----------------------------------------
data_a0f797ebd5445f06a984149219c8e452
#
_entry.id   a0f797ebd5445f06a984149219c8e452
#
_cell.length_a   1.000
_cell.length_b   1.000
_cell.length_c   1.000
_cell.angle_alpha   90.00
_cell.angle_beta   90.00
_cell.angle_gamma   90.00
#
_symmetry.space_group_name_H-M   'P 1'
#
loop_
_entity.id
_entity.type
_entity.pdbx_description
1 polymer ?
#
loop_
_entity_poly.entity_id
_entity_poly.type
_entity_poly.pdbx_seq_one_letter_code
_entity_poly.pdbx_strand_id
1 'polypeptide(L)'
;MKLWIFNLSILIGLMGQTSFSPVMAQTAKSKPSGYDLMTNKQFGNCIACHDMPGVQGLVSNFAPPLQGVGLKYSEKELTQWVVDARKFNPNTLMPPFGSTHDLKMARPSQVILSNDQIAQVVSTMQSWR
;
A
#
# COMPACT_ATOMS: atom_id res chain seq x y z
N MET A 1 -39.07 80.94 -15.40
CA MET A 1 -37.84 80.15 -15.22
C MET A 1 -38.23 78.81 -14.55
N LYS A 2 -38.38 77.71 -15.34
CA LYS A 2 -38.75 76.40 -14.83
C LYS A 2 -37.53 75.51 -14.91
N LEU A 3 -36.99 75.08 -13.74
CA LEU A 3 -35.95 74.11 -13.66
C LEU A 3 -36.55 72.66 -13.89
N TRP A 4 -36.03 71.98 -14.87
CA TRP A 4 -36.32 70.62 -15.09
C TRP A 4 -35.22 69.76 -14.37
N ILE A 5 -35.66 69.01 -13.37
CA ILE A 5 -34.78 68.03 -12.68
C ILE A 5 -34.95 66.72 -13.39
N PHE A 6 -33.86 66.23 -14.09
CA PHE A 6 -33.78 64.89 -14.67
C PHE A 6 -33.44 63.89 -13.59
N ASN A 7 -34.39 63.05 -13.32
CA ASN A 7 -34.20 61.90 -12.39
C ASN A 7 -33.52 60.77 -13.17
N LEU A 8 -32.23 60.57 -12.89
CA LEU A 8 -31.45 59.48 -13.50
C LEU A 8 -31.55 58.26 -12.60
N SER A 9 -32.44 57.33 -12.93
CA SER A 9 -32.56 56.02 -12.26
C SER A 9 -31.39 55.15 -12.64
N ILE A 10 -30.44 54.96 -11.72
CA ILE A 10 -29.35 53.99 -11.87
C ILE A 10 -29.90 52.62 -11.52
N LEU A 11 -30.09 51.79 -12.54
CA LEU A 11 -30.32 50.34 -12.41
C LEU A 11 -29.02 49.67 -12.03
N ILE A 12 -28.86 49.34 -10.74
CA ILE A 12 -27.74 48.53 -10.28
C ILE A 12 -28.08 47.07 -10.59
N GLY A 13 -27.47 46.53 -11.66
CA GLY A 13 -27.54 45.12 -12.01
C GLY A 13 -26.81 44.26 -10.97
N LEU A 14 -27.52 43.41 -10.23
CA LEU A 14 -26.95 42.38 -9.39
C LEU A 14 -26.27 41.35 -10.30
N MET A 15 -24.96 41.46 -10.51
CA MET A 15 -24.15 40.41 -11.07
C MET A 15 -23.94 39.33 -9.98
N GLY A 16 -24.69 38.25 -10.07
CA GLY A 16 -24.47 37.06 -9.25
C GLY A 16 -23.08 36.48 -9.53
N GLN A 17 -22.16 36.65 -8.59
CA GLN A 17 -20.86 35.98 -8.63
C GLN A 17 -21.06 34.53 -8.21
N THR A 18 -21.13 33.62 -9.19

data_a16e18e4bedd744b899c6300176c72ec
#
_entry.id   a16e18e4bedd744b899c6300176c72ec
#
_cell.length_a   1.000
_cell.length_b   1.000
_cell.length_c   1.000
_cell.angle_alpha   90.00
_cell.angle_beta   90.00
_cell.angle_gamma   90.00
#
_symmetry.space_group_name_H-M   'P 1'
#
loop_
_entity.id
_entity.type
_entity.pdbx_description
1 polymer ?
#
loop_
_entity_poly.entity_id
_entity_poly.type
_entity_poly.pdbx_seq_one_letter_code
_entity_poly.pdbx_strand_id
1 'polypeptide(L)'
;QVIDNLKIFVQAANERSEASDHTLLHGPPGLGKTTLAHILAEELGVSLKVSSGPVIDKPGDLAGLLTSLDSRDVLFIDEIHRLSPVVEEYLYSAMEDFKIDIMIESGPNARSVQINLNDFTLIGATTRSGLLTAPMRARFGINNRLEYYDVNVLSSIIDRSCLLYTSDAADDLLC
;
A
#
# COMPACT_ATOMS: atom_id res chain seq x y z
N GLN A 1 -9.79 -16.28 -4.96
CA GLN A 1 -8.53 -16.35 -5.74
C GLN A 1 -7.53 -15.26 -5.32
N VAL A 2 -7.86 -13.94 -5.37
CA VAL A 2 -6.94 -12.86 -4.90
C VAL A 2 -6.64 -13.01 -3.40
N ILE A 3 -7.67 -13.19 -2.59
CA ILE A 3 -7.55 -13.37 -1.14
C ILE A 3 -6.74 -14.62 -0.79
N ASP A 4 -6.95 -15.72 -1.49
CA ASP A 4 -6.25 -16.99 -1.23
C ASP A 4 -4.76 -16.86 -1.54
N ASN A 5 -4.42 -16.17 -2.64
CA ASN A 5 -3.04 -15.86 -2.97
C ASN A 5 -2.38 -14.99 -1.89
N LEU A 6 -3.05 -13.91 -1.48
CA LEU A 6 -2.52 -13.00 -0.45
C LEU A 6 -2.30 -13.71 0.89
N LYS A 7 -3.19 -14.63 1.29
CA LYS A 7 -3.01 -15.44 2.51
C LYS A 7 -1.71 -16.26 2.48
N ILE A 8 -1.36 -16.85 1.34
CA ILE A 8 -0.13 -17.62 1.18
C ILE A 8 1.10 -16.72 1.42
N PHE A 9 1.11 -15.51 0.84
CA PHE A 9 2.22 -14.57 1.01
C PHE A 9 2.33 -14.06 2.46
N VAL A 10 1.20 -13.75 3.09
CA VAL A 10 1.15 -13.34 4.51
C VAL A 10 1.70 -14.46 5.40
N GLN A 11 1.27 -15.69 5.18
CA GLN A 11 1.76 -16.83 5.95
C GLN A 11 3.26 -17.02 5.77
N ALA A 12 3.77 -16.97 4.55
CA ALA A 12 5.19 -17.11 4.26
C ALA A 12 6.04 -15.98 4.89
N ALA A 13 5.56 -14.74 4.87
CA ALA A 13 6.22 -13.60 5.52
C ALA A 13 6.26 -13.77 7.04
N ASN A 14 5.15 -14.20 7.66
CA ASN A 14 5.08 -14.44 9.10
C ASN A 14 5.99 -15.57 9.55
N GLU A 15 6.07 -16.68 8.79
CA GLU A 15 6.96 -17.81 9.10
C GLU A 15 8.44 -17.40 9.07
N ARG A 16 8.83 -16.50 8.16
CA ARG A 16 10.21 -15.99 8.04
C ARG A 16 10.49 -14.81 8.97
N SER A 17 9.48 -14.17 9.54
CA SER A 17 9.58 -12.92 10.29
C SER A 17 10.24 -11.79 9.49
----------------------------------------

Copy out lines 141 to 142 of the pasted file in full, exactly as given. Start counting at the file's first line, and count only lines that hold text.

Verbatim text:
CA VAL A 10 1.15 -13.34 4.51
C VAL A 10 1.70 -14.46 5.40